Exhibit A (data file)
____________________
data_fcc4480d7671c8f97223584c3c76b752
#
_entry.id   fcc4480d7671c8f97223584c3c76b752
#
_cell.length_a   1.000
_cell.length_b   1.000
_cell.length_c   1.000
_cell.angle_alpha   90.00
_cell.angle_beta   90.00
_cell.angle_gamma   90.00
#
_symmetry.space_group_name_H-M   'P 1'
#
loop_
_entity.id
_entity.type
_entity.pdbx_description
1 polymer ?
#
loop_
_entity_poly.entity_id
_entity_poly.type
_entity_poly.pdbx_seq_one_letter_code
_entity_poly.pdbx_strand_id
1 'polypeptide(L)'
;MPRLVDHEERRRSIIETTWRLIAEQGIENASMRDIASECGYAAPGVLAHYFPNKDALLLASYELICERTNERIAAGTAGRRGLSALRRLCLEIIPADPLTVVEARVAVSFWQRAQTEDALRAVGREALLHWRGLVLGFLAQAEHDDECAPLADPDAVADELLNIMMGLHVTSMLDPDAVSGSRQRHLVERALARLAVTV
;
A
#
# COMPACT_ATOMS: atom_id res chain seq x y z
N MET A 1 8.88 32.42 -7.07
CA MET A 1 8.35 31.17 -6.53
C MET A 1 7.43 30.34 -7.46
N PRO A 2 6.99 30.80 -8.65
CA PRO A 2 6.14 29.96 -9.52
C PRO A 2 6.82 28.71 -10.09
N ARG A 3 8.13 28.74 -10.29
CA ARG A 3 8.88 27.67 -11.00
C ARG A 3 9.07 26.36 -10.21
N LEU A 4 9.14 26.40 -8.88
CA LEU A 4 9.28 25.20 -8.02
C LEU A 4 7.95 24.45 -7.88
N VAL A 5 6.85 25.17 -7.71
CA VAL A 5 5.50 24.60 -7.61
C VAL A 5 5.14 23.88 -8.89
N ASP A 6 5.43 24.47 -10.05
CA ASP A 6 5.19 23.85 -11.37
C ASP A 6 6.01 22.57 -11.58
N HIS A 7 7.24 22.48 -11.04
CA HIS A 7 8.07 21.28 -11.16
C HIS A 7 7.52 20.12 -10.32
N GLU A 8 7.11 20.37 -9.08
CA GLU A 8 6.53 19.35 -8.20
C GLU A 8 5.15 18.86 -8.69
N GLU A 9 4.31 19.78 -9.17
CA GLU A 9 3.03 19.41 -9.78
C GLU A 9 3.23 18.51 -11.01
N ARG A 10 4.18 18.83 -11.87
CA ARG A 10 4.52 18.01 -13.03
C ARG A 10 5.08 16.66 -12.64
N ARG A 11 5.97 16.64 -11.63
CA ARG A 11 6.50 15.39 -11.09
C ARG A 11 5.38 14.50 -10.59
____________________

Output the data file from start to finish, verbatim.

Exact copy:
data_fcc4480d7671c8f97223584c3c76b752
#
_entry.id   fcc4480d7671c8f97223584c3c76b752
#
_cell.length_a   1.000
_cell.length_b   1.000
_cell.length_c   1.000
_cell.angle_alpha   90.00
_cell.angle_beta   90.00
_cell.angle_gamma   90.00
#
_symmetry.space_group_name_H-M   'P 1'
#
loop_
_entity.id
_entity.type
_entity.pdbx_description
1 polymer ?
#
loop_
_entity_poly.entity_id
_entity_poly.type
_entity_poly.pdbx_seq_one_letter_code
_entity_poly.pdbx_strand_id
1 'polypeptide(L)'
;MPRLVDHEERRRSIIETTWRLIAEQGIENASMRDIASECGYAAPGVLAHYFPNKDALLLASYELICERTNERIAAGTAGRRGLSALRRLCLEIIPADPLTVVEARVAVSFWQRAQTEDALRAVGREALLHWRGLVLGFLAQAEHDDECAPLADPDAVADELLNIMMGLHVTSMLDPDAVSGSRQRHLVERALARLAVTV
;
A
#
# COMPACT_ATOMS: atom_id res chain seq x y z
N MET A 1 8.88 32.42 -7.07
CA MET A 1 8.35 31.17 -6.53
C MET A 1 7.43 30.34 -7.46
N PRO A 2 6.99 30.80 -8.65
CA PRO A 2 6.14 29.96 -9.52
C PRO A 2 6.82 28.71 -10.09
N ARG A 3 8.13 28.74 -10.29
CA ARG A 3 8.88 27.67 -11.00
C ARG A 3 9.07 26.36 -10.21
N LEU A 4 9.14 26.40 -8.88
CA LEU A 4 9.28 25.20 -8.02
C LEU A 4 7.95 24.45 -7.88
N VAL A 5 6.85 25.17 -7.71
CA VAL A 5 5.50 24.60 -7.61
C VAL A 5 5.14 23.88 -8.89
N ASP A 6 5.43 24.47 -10.05
CA ASP A 6 5.19 23.85 -11.37
C ASP A 6 6.01 22.57 -11.58
N HIS A 7 7.24 22.48 -11.04
CA HIS A 7 8.07 21.28 -11.16
C HIS A 7 7.52 20.12 -10.32
N GLU A 8 7.11 20.37 -9.08
CA GLU A 8 6.53 19.35 -8.20
C GLU A 8 5.15 18.86 -8.69
N GLU A 9 4.31 19.78 -9.17
CA GLU A 9 3.03 19.41 -9.78
C GLU A 9 3.23 18.51 -11.01
N ARG A 10 4.18 18.83 -11.87
CA ARG A 10 4.52 18.01 -13.03
C ARG A 10 5.08 16.66 -12.64
N ARG A 11 5.97 16.64 -11.63
CA ARG A 11 6.50 15.39 -11.09
C ARG A 11 5.38 14.50 -10.59